THE THEORY OF HUMMINGBIRDS

Two friends learn to respect each other’s big ideas.

Twelve-year-old Alba’s club foot, aka Cleo, has always been “directionally challenged.” Cleo has often worn casts or braces; like the hummingbirds that fascinate her best friend, Levi, Alba has never run. But when the cast from Cleo’s final operation comes off, Alba plans to run in her school’s cross-country race. Levi, an “above average thinker” and Stephen Hawking fan, is distracted by what he believes is a wormhole in the school librarian’s office—and he doesn’t believe Alba can run. As the race approaches and Alba also notices the librarian’s odd disappearances, Alba and Levi must put aside their squabbles. The wormhole plot seems slightly juvenile for 12-year-olds, and characterization is somewhat uneven. Levi, who is white and has asthma, talks of little else but wormholes. Stubborn, self-conscious Alba, also white, is more sympathetic, particularly in her belief that running will earn her a place in “magical Normal Land.” Her goals occur in small steps, easing her into the difference between her dream and the reality without diminishing her accomplishments. Alba’s relationship with her single mother is touching, and the budding relationship between her mother and her doctor is awkward but optimistic. Alba’s narration is dotted with hummingbird facts, which Kadarusman—who had a club foot herself—explains in a glossary.

A quick, sweet read. (author’s note) (Fiction. 9-11)

Pub Date: Oct. 16, 2017

ISBN: 978-1-77278-027-7

Page Count: 160

Publisher: Pajama Press

Review Posted Online: Aug. 21, 2017

Kirkus Reviews Issue: Sept. 1, 2017

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However the compelling fitness of theme and event and the apt but unexpected imagery (the opening sentences compare the...

TUCK EVERLASTING

At a time when death has become an acceptable, even voguish subject in children's fiction, Natalie Babbitt comes through with a stylistic gem about living forever.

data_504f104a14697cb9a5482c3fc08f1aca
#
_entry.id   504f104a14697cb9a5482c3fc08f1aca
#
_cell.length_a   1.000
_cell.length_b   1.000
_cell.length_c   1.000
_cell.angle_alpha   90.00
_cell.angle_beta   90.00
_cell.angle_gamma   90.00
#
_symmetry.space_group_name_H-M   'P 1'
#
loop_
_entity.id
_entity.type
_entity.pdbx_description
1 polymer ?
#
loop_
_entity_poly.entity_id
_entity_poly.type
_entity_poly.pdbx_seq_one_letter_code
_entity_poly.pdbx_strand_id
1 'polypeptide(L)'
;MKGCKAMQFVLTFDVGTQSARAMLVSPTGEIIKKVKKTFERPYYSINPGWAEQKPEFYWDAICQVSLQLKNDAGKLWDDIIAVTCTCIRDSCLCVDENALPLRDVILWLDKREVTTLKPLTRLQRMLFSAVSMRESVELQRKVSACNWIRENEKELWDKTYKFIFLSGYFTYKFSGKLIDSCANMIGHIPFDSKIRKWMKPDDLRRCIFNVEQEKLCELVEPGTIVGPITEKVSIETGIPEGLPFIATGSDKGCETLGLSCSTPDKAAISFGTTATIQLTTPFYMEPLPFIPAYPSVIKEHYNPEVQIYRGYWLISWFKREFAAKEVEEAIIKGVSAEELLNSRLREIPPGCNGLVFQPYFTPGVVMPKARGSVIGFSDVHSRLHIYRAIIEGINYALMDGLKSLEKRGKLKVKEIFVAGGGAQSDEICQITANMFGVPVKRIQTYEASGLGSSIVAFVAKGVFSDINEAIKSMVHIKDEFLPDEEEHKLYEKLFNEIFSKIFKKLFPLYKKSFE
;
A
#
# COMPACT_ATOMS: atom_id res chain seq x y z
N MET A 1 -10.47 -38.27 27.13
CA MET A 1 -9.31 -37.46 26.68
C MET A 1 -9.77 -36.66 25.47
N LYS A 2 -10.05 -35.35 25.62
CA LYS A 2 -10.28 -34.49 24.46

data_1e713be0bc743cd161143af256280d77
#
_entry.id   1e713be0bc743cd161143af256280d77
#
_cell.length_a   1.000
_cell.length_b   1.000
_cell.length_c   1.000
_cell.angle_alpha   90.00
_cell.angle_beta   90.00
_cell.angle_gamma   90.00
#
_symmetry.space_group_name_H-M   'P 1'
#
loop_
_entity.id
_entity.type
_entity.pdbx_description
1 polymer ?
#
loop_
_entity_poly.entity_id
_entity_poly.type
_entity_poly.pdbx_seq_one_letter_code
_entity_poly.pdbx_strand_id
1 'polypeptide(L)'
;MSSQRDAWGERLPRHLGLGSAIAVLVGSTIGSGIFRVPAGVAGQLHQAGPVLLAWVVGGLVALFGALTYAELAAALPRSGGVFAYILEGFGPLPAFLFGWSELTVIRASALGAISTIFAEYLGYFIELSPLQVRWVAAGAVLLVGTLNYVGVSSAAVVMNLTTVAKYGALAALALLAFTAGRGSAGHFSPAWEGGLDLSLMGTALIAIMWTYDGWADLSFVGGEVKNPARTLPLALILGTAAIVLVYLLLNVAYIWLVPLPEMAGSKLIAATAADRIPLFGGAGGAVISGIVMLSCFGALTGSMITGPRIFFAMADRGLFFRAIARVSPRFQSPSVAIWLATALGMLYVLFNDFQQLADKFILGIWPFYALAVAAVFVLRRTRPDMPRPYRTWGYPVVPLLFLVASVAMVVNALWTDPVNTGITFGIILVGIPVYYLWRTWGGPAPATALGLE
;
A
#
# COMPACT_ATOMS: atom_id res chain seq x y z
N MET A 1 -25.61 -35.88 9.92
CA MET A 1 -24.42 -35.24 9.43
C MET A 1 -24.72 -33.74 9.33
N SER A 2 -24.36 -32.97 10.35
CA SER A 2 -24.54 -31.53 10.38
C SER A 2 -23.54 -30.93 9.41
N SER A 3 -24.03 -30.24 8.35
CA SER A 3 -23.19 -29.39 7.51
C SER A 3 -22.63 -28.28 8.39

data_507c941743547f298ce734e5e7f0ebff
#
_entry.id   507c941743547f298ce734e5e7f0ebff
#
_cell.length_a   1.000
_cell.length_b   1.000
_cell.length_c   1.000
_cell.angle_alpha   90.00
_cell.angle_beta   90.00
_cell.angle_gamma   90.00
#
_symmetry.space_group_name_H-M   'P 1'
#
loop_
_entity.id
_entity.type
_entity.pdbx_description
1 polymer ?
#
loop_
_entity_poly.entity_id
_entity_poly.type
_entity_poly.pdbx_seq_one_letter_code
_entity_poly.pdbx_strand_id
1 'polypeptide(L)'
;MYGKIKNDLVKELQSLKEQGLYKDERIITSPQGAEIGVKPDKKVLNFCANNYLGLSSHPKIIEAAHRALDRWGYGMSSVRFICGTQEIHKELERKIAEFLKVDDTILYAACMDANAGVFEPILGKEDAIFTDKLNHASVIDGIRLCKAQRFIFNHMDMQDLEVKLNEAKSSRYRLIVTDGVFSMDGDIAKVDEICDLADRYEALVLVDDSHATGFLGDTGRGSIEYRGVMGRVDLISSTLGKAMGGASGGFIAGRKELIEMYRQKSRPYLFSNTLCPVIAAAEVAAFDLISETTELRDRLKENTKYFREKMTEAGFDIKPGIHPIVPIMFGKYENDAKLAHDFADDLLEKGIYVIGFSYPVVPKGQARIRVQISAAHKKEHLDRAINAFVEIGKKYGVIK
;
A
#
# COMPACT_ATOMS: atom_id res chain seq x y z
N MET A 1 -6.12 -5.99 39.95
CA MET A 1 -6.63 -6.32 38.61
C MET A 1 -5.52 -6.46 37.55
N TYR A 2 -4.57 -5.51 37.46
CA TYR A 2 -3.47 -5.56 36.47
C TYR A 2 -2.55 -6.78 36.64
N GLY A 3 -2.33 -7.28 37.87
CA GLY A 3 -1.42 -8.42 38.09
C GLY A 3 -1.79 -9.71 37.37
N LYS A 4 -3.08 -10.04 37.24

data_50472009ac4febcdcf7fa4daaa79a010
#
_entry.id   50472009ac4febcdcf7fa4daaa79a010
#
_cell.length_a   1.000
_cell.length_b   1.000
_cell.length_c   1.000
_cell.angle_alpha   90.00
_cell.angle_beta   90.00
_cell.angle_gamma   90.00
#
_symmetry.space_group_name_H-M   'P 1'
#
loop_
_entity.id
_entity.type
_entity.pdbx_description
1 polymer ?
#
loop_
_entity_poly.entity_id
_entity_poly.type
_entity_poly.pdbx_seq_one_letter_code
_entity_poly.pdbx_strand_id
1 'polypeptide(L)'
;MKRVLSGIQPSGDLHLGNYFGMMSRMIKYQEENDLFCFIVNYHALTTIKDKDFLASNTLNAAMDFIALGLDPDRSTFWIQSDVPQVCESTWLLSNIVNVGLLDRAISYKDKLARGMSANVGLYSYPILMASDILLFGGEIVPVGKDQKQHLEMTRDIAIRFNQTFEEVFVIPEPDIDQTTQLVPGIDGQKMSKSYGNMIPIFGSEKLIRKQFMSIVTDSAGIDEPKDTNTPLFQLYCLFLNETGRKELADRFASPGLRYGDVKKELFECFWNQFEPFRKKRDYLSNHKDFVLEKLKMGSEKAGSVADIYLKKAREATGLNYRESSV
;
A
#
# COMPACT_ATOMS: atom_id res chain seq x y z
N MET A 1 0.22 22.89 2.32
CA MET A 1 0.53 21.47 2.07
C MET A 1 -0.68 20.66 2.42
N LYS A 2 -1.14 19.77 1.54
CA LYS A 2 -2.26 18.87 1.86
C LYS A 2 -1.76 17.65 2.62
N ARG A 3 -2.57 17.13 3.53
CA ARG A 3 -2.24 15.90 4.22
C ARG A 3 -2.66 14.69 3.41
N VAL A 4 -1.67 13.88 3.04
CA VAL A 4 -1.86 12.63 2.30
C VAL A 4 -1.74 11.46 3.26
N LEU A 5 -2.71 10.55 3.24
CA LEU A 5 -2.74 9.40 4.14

Protected Winnie, the ten-year-old heroine, is not immortal, but when she comes upon young Jesse Tuck drinking from a secret spring in her parents' woods, she finds herself involved with a family who, having innocently drunk the same water some 87 years earlier, haven't aged a moment since. Though the mood is delicate, there is no lack of action, with the Tucks (previously suspected of witchcraft) now pursued for kidnapping Winnie; Mae Tuck, the middle aged mother, striking and killing a stranger who is onto their secret and would sell the water; and Winnie taking Mae's place in prison so that the Tucks can get away before she is hanged from the neck until....? Though Babbitt makes the family a sad one, most of their reasons for discontent are circumstantial and there isn't a great deal of wisdom to be gleaned from their fate or Winnie's decision not to share it. 

However the compelling fitness of theme and event and the apt but unexpected imagery (the opening sentences compare the first week in August when this takes place to "the highest seat of a Ferris wheel when it pauses in its turning") help to justify the extravagant early assertion that had the secret about to be revealed been known at the time of the action, the very earth "would have trembled on its axis like a beetle on a pin." (Fantasy. 9-11)

Pub Date: Nov. 1, 1975

ISBN: 0312369816

Page Count: 164

Publisher: Farrar, Straus and Giroux

Review Posted Online: April 13, 2012

Kirkus Reviews Issue: Nov. 1, 1975

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Medically, both squicky and hopeful; emotionally, unbelievably squeaky-clean.

MUSTACHES FOR MADDIE

A 12-year-old copes with a brain tumor.

Maddie likes potatoes and fake mustaches. Kids at school are nice (except one whom readers will see instantly is a bully); soon they’ll get to perform Shakespeare scenes in a unit they’ve all been looking forward to. But recent dysfunctions in Maddie’s arm and leg mean, stunningly, that she has a brain tumor. She has two surgeries, the first successful, the second taking place after the book’s end, leaving readers hanging. The tumor’s not malignant, but it—or the surgeries—could cause sight loss, personality change, or death. The descriptions of surgery aren’t for the faint of heart. The authors—parents of a real-life Maddie who really had a brain tumor—imbue fictional Maddie’s first-person narration with quirky turns of phrase (“For the love of potatoes!”) and whimsy (she imagines her medical battles as epic fantasy fights and pretends MRI stands for Mustard Rat from Indiana or Mustaches Rock Importantly), but they also portray her as a model sick kid. She’s frightened but never acts out, snaps, or resists. Her most frequent commentary about the tumor, having her skull opened, and the possibility of death is “Boo” or “Super boo.” She even shoulders the bully’s redemption. Maddie and most characters are white; one cringe-inducing hallucinatory surgery dream involves “chanting island natives” and a “witch doctor lady.”

Medically, both squicky and hopeful; emotionally, unbelievably squeaky-clean. (authors’ note, discussion questions) (Fiction. 9-11)

Pub Date: Oct. 3, 2017

ISBN: 978-1-62972-330-3

Page Count: 256

Publisher: Shadow Mountain

Review Posted Online: Aug. 2, 2017

Kirkus Reviews Issue: Aug. 15, 2017

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